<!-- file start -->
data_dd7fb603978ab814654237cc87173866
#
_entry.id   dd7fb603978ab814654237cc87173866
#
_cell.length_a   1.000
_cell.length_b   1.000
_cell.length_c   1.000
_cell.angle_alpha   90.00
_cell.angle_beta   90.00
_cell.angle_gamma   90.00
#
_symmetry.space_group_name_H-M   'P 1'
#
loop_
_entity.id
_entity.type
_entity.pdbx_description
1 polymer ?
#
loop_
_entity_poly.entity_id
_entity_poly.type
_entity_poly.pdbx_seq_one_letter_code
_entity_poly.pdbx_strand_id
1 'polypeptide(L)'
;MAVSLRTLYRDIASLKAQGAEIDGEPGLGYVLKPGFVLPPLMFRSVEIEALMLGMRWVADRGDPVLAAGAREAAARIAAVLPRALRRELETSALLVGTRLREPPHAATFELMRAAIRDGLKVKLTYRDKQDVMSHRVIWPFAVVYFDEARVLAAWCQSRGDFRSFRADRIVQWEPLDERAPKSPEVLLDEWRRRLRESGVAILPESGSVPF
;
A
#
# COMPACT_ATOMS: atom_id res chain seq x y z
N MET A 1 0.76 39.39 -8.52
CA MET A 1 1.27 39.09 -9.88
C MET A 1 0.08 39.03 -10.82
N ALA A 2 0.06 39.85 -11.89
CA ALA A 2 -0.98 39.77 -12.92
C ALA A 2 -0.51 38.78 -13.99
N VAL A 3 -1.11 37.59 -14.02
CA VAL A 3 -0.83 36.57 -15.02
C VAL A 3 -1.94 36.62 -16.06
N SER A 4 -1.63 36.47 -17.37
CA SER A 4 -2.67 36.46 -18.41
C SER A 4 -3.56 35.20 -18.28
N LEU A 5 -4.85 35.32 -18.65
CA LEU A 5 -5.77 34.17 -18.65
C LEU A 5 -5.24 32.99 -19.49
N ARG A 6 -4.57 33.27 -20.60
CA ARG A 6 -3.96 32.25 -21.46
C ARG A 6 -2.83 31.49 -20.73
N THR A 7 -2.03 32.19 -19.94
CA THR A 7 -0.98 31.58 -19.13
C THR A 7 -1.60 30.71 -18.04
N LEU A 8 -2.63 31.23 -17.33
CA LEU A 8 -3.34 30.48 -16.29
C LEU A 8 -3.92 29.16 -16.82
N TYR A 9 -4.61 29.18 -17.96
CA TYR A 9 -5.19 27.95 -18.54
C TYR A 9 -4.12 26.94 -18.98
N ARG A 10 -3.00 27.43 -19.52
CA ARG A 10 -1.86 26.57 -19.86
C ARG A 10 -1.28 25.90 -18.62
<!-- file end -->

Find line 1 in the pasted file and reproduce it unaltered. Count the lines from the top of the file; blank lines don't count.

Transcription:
data_dd7fb603978ab814654237cc87173866